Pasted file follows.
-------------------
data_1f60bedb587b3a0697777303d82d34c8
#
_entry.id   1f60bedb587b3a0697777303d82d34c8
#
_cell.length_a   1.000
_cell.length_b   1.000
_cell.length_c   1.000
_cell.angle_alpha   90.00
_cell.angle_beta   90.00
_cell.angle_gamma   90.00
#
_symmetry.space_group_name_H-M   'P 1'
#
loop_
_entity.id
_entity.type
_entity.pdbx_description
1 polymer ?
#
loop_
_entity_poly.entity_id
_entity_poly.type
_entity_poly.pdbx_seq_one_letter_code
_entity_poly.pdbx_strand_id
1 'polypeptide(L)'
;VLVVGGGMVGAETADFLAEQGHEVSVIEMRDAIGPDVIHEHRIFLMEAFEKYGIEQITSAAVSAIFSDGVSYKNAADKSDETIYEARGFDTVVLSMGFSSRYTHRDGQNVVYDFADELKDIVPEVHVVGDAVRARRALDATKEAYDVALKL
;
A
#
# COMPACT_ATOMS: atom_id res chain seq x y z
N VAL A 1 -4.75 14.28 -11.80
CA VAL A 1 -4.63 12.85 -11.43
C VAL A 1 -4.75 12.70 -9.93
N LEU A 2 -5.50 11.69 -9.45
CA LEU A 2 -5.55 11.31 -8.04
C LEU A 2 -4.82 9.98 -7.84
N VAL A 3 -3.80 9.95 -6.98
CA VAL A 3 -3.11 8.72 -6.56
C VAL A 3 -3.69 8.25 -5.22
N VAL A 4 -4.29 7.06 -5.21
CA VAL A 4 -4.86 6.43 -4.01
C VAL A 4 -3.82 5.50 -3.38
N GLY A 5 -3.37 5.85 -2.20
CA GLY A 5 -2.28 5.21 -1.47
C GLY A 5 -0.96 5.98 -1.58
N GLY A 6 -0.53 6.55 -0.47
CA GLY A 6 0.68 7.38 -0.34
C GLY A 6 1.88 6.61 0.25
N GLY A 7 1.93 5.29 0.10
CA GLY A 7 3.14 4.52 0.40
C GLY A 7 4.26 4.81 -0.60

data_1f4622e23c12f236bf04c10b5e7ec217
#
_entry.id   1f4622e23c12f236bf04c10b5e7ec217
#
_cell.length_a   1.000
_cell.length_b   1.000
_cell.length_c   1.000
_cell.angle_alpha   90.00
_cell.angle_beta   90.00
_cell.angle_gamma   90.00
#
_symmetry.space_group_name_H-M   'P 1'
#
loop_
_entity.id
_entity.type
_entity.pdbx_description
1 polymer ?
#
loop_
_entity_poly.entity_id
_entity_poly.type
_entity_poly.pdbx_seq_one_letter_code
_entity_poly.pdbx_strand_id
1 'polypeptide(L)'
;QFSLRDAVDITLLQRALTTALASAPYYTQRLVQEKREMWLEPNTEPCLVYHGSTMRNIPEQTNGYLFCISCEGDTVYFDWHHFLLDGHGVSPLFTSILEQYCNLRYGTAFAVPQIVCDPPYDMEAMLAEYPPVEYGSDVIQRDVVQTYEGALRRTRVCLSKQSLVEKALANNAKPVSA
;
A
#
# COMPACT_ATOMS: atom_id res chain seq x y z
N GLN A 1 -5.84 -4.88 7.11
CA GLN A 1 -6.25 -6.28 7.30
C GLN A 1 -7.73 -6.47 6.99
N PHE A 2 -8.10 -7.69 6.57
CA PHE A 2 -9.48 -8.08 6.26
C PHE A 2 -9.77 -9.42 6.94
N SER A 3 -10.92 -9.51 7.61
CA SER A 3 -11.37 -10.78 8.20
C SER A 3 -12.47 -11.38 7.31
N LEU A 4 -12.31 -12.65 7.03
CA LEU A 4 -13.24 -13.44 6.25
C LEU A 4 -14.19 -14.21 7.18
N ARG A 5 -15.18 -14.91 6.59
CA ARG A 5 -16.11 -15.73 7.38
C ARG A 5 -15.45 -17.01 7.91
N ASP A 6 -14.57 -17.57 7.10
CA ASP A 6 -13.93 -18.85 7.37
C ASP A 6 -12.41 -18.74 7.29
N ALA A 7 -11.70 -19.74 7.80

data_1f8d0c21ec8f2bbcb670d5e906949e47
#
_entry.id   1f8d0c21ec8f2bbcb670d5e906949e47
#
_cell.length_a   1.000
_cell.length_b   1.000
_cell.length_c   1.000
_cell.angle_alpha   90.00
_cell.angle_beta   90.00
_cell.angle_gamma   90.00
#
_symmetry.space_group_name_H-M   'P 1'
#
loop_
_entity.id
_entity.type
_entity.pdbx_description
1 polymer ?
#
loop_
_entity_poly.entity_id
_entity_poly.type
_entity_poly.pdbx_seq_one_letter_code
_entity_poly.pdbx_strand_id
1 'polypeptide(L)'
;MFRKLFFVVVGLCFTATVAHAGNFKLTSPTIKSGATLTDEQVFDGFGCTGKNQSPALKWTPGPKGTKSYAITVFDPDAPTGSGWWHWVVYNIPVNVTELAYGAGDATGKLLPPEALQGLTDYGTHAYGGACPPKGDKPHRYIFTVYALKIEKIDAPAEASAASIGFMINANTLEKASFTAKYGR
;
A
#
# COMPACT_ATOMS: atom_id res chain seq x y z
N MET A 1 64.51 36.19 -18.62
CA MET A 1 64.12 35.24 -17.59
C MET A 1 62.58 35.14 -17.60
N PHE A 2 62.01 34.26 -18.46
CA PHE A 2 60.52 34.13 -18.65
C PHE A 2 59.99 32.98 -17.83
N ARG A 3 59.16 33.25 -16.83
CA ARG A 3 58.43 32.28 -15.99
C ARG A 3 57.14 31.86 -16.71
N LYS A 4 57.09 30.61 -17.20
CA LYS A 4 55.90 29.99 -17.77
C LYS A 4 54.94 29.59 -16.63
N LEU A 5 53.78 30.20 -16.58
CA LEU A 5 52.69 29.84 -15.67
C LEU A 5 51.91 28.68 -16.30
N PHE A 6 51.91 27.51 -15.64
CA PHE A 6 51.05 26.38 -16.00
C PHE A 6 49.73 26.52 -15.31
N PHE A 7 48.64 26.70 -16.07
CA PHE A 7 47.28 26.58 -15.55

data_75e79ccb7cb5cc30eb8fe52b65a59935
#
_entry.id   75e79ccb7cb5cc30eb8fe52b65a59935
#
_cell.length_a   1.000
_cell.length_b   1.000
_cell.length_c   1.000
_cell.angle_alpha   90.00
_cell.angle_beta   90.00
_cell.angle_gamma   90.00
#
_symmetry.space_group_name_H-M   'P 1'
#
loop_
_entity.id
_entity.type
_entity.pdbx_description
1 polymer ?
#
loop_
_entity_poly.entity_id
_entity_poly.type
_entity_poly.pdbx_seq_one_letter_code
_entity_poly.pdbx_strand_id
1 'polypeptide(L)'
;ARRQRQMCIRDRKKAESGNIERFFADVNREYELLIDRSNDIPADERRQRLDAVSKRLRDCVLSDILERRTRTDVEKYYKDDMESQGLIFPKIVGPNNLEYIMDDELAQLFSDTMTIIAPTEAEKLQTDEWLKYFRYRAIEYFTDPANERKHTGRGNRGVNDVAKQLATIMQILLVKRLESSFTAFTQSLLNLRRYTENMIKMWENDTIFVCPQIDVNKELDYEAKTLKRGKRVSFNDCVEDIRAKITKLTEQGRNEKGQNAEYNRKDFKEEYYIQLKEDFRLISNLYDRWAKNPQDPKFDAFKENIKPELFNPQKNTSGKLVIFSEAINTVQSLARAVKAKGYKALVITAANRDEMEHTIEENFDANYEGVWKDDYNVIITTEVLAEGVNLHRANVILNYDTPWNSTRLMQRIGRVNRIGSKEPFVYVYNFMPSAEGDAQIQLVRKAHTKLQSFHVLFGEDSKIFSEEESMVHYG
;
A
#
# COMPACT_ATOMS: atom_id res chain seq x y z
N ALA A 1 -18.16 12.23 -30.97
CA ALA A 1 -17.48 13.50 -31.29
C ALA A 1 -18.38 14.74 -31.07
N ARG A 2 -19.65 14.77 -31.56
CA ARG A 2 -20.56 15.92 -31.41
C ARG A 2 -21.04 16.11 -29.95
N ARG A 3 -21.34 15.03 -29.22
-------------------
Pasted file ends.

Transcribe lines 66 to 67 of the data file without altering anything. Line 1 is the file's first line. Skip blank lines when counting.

_entity.id
_entity.type